I have a clause in the AUP which states that the staff have read only access which for legal reasons they cant have more (Computer misuse act and Data protection). It put them firmly in there place and they deal with it. Before they have full access. I put a stop to that as soon as I found out.

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    To answer your question. No, teaching staff are NOT allowed full access to student directories. And that's straight from an OFSTED inspector's mouth.

    Having said that, the RM (CC3) system is setup to give staff full access to student accounts if they become 'Delegates'. Naughty...very naughty. But I imagine that this was written before the no-fullaccess rule came into force.

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    martynbez's Avatar
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    We have just had this issue raised here.

    Just wanted to know if there is a defined answer on the matter or is it differant from school to school?

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    Quote Originally Posted by ICTSM View Post
    To answer your question. No, teaching staff are NOT allowed full access to student directories. And that's straight from an OFSTED inspector's mouth.
    Sorry, but the words that come out of an Ofsted inspector's mouth isn't worth the paper it's not written on. If the OP wants to deal with potential fallout from staff then he's going to have to have something written down. Like the many "health and safety" rules, usually bounded about by LEA advisors, most of them have come from nowhere. (See: Health & Saftey Exec - H&S Myths, and TUC - H&S Looking at the truth behind the headlines)

    I'm not sure that this is something you should get too upset over. Certainly, if you cut of access and say it's because you think that staff may interfere with coursework is going to give you massive headaches and, quite frankly, you're probably not paid enough to have to put up with that. You're basically insulting their professionalism. It's like saying to a doctor he can't have access to drugs incase he maliciously kills someone - yes, we all know it has happened, but it doesn't mean that all doctors are murderers.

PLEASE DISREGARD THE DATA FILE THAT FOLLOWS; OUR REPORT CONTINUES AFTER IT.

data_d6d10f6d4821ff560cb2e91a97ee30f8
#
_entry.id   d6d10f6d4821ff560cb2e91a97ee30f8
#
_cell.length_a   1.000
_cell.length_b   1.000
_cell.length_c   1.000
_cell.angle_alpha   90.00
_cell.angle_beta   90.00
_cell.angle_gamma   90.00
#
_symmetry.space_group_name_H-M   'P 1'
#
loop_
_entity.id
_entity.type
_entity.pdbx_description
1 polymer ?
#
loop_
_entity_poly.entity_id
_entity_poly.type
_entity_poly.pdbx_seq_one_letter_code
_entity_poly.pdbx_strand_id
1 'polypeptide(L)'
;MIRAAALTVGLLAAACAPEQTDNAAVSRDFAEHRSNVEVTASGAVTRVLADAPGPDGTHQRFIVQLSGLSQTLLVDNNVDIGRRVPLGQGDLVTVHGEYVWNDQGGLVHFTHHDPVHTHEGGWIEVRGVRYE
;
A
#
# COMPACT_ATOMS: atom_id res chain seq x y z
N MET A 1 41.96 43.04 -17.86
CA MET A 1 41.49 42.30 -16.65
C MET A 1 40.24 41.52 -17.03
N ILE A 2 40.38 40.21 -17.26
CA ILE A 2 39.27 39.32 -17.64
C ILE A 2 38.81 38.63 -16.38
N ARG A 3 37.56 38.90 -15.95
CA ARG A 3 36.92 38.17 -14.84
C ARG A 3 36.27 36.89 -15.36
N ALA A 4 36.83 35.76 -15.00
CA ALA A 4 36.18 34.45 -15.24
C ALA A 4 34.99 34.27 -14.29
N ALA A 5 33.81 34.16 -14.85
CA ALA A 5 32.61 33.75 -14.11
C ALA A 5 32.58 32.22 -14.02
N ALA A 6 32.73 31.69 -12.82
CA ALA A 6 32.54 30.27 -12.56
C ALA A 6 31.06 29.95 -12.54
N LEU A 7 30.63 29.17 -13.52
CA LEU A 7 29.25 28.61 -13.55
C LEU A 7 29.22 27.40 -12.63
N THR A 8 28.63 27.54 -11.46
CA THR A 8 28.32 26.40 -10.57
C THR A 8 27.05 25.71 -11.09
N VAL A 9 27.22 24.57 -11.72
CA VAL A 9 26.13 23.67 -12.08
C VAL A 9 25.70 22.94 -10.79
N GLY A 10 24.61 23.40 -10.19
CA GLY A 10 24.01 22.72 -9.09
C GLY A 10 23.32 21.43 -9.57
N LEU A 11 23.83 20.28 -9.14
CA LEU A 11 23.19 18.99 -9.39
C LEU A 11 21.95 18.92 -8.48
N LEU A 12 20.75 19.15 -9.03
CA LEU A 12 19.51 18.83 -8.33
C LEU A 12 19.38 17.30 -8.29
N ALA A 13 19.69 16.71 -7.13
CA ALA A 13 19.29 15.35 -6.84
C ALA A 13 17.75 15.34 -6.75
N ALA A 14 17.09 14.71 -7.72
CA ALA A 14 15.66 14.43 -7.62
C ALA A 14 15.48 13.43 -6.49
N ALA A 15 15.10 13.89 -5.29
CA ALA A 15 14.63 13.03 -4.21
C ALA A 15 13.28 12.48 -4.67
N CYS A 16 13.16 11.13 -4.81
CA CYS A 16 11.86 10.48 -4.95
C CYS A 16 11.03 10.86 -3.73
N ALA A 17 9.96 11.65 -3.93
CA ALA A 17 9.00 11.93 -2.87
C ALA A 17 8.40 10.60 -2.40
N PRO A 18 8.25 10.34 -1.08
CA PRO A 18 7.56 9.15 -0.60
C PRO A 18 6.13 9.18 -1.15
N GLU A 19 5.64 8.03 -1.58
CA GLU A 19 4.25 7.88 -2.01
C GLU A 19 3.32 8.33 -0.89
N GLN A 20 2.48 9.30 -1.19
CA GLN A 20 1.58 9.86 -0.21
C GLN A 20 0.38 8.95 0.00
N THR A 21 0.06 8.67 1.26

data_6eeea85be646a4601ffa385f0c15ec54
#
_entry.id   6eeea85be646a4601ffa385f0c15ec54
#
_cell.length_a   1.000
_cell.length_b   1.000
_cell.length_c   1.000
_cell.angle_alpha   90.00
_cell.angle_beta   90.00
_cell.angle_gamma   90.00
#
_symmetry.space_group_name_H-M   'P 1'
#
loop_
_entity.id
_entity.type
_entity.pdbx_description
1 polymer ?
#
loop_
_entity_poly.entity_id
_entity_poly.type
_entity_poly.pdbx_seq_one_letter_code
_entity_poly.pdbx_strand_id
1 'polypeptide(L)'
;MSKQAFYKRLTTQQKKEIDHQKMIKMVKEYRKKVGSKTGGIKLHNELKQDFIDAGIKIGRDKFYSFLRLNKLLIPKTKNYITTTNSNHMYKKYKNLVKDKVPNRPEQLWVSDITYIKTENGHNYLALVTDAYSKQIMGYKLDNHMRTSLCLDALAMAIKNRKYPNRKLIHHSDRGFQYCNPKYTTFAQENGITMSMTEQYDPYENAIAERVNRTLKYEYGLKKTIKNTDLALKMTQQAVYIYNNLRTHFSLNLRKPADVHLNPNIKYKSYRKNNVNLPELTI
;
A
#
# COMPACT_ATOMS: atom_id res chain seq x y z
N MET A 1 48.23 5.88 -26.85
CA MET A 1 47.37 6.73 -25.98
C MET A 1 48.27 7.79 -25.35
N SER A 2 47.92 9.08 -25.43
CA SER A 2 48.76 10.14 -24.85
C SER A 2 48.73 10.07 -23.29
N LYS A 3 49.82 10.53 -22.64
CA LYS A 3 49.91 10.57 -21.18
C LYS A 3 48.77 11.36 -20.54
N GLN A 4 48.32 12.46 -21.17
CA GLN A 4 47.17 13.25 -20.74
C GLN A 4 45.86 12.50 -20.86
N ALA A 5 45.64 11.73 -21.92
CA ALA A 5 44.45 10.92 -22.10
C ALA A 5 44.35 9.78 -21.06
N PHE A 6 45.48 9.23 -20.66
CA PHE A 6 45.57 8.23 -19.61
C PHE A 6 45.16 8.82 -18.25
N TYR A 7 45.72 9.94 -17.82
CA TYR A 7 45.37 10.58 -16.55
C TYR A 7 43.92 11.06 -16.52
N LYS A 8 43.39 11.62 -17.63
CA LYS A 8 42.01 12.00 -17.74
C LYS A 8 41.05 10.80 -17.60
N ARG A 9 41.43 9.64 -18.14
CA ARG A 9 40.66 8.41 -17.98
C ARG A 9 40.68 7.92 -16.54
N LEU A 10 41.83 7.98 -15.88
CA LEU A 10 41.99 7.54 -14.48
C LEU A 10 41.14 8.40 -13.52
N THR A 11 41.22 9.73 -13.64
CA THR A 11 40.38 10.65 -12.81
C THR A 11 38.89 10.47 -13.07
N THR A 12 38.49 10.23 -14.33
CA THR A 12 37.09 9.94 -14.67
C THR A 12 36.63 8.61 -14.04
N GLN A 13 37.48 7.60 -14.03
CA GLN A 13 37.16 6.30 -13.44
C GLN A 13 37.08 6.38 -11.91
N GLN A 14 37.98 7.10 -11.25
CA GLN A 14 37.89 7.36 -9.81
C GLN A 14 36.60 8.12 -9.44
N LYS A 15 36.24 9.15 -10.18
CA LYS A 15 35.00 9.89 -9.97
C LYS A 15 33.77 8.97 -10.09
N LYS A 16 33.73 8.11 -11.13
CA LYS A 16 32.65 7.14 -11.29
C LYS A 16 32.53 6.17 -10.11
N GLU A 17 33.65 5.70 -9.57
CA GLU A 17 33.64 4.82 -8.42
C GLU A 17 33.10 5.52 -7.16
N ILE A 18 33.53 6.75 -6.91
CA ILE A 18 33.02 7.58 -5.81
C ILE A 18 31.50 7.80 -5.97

I'd email someone in the SMT and explain the situation, outlining the risks. You could stick some more techie reasons in there too e.g. Having lots of read access directories means that any virus that gets into the network can spread itself extremely quickly. Do it in a very rounded 'just explaining the situation' kind of a way.
    If they say yes, then you do it, citing that they've asked you to. Any teacher got a problem with that say "yes, I see your point. Ask the head - just followin' orders gov'ner"
    If they say no, then you're not to blame when it all goes pear shaped.
    Last edited by eean; 12th June 2009 at 01:45 PM.

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    Quote Originally Posted by eean View Post
    I'm not sure that this is something you should get too upset over. Certainly, if you cut of access and say it's because you think that staff may interfere with coursework is going to give you massive headaches and, quite frankly, you're probably not paid enough to have to put up with that. You're basically insulting their professionalism. It's like saying to a doctor he can't have access to drugs incase he maliciously kills someone - yes, we all know it has happened, but it doesn't mean that all doctors are murderers.
    In many cases I'd say its more like not giving a doctor's receptionist access to drugs in case they prescribe the wrong ones for patients. With full access to student areas a lot of damage can be done, just by hitting the wrong key. The blame for that isn't going to laid at the feet of the person who did it, its going to be placed on either 'the system' or on the support people most of the time.

    Not only that but to a point students should be able to have a little privacy in their areas. There's no rule that they can't keep, say, a diary or their own personal writing in their area. In cases where a student's suspected of abusing that privacy then fine, remove it, but in most cases its not going to do any harm and providing that sort of access is just an extension of the Big Brother system that's spreading far too quickly for my liking.

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    Disease's Avatar
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    Quote Originally Posted by jamesb View Post
    The idea of teachers having even read access makes me shudder.

    I do remember one incident, where a certain senior teacher kicked up enough of a fuss that I was ordered to give them access to all student's work. As a result, one sixth former had their entire art photography portfolio deleted. That would've been their coursework.

    Similarly we lost two media student's videos, and almost an entire year's worth of music coursework.

    .

    That's why here we have........Back ups, that way no one loses anything, we give certain teachers (mostly IT Teachers) full access.